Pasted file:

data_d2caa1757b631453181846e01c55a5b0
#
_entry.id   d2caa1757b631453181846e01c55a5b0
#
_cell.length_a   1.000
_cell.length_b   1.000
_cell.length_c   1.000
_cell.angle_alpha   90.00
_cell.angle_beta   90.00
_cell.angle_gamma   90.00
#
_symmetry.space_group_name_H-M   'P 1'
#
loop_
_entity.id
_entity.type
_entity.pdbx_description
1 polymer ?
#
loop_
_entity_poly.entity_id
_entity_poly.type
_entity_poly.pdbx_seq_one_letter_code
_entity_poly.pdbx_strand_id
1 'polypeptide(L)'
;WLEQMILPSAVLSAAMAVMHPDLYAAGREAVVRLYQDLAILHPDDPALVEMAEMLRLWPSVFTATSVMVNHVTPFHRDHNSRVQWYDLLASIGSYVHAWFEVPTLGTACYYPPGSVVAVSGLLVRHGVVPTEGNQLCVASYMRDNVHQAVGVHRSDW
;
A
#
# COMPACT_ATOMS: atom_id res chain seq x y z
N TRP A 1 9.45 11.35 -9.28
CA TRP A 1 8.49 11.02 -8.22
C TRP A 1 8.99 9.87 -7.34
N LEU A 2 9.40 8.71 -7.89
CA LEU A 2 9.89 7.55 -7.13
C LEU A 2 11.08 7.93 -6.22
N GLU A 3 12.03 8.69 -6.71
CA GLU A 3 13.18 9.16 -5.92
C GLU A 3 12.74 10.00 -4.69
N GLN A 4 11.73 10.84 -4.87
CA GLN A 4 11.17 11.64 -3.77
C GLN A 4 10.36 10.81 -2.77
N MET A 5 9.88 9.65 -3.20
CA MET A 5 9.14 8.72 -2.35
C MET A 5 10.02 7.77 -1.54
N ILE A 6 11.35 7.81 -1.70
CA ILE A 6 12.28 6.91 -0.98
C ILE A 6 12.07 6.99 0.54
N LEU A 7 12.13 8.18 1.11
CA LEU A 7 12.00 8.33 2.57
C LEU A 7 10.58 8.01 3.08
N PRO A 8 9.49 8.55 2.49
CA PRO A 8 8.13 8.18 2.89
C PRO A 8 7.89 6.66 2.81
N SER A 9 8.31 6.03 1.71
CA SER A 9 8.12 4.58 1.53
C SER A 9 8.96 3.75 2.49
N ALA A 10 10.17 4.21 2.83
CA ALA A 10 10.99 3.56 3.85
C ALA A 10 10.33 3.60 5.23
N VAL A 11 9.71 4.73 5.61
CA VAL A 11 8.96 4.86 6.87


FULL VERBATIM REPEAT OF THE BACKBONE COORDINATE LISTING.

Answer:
data_d2caa1757b631453181846e01c55a5b0
#
_entry.id   d2caa1757b631453181846e01c55a5b0
#
_cell.length_a   1.000
_cell.length_b   1.000
_cell.length_c   1.000
_cell.angle_alpha   90.00
_cell.angle_beta   90.00
_cell.angle_gamma   90.00
#
_symmetry.space_group_name_H-M   'P 1'
#
loop_
_entity.id
_entity.type
_entity.pdbx_description
1 polymer ?
#
loop_
_entity_poly.entity_id
_entity_poly.type
_entity_poly.pdbx_seq_one_letter_code
_entity_poly.pdbx_strand_id
1 'polypeptide(L)'
;WLEQMILPSAVLSAAMAVMHPDLYAAGREAVVRLYQDLAILHPDDPALVEMAEMLRLWPSVFTATSVMVNHVTPFHRDHNSRVQWYDLLASIGSYVHAWFEVPTLGTACYYPPGSVVAVSGLLVRHGVVPTEGNQLCVASYMRDNVHQAVGVHRSDW
;
A
#
# COMPACT_ATOMS: atom_id res chain seq x y z
N TRP A 1 9.45 11.35 -9.28
CA TRP A 1 8.49 11.02 -8.22
C TRP A 1 8.99 9.87 -7.34
N LEU A 2 9.40 8.71 -7.89
CA LEU A 2 9.89 7.55 -7.13
C LEU A 2 11.08 7.93 -6.22
N GLU A 3 12.03 8.69 -6.71
CA GLU A 3 13.18 9.16 -5.92
C GLU A 3 12.74 10.00 -4.69
N GLN A 4 11.73 10.84 -4.87
CA GLN A 4 11.17 11.64 -3.77
C GLN A 4 10.36 10.81 -2.77
N MET A 5 9.88 9.65 -3.20
CA MET A 5 9.14 8.72 -2.35
C MET A 5 10.02 7.77 -1.54
N ILE A 6 11.35 7.81 -1.70
CA ILE A 6 12.28 6.91 -0.98
C ILE A 6 12.07 6.99 0.54
N LEU A 7 12.13 8.18 1.11
CA LEU A 7 12.00 8.33 2.57
C LEU A 7 10.58 8.01 3.08
N PRO A 8 9.49 8.55 2.49
CA PRO A 8 8.13 8.18 2.89
C PRO A 8 7.89 6.66 2.81
N SER A 9 8.31 6.03 1.71
CA SER A 9 8.12 4.58 1.53
C SER A 9 8.96 3.75 2.49
N ALA A 10 10.17 4.21 2.83
CA ALA A 10 10.99 3.56 3.85
C ALA A 10 10.33 3.60 5.23
N VAL A 11 9.71 4.73 5.61
CA VAL A 11 8.96 4.86 6.87